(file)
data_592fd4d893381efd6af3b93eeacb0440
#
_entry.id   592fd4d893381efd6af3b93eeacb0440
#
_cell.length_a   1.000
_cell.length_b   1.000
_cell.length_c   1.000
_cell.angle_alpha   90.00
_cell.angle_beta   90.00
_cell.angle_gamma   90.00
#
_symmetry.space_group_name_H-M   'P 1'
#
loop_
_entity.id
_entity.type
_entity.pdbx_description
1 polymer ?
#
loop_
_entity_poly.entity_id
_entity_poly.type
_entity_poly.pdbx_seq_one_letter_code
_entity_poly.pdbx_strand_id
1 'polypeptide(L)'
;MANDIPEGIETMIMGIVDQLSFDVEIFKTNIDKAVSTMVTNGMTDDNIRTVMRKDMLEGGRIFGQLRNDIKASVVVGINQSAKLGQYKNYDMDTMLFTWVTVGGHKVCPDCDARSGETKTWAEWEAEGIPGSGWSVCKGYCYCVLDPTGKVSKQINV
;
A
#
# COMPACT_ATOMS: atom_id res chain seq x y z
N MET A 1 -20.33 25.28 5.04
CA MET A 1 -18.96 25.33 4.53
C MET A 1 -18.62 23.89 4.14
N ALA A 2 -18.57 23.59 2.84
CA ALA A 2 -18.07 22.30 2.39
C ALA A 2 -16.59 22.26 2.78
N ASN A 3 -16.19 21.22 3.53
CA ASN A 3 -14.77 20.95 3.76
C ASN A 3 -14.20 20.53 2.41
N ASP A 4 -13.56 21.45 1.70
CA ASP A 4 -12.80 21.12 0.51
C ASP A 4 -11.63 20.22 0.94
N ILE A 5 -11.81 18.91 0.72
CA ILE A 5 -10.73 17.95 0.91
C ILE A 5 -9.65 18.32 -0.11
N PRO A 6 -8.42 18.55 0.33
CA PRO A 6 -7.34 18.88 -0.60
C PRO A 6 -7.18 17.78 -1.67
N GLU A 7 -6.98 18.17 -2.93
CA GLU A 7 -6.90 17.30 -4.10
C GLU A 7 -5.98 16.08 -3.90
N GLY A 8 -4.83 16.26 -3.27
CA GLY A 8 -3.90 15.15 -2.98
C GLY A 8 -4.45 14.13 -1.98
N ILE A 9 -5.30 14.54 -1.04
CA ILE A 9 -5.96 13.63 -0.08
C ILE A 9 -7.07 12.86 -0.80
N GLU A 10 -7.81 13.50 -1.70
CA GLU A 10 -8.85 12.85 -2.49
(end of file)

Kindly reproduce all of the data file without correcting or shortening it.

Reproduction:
data_592fd4d893381efd6af3b93eeacb0440
#
_entry.id   592fd4d893381efd6af3b93eeacb0440
#
_cell.length_a   1.000
_cell.length_b   1.000
_cell.length_c   1.000
_cell.angle_alpha   90.00
_cell.angle_beta   90.00
_cell.angle_gamma   90.00
#
_symmetry.space_group_name_H-M   'P 1'
#
loop_
_entity.id
_entity.type
_entity.pdbx_description
1 polymer ?
#
loop_
_entity_poly.entity_id
_entity_poly.type
_entity_poly.pdbx_seq_one_letter_code
_entity_poly.pdbx_strand_id
1 'polypeptide(L)'
;MANDIPEGIETMIMGIVDQLSFDVEIFKTNIDKAVSTMVTNGMTDDNIRTVMRKDMLEGGRIFGQLRNDIKASVVVGINQSAKLGQYKNYDMDTMLFTWVTVGGHKVCPDCDARSGETKTWAEWEAEGIPGSGWSVCKGYCYCVLDPTGKVSKQINV
;
A
#
# COMPACT_ATOMS: atom_id res chain seq x y z
N MET A 1 -20.33 25.28 5.04
CA MET A 1 -18.96 25.33 4.53
C MET A 1 -18.62 23.89 4.14
N ALA A 2 -18.57 23.59 2.84
CA ALA A 2 -18.07 22.30 2.39
C ALA A 2 -16.59 22.26 2.78
N ASN A 3 -16.19 21.22 3.53
CA ASN A 3 -14.77 20.95 3.76
C ASN A 3 -14.20 20.53 2.41
N ASP A 4 -13.56 21.45 1.70
CA ASP A 4 -12.80 21.12 0.51
C ASP A 4 -11.63 20.22 0.94
N ILE A 5 -11.81 18.91 0.72
CA ILE A 5 -10.73 17.95 0.91
C ILE A 5 -9.65 18.32 -0.11
N PRO A 6 -8.42 18.55 0.33
CA PRO A 6 -7.34 18.88 -0.60
C PRO A 6 -7.18 17.78 -1.67
N GLU A 7 -6.98 18.17 -2.93
CA GLU A 7 -6.90 17.30 -4.10
C GLU A 7 -5.98 16.08 -3.90
N GLY A 8 -4.83 16.26 -3.27
CA GLY A 8 -3.90 15.15 -2.98
C GLY A 8 -4.45 14.13 -1.98
N ILE A 9 -5.30 14.54 -1.04
CA ILE A 9 -5.96 13.63 -0.08
C ILE A 9 -7.07 12.86 -0.80
N GLU A 10 -7.81 13.50 -1.70
CA GLU A 10 -8.85 12.85 -2.49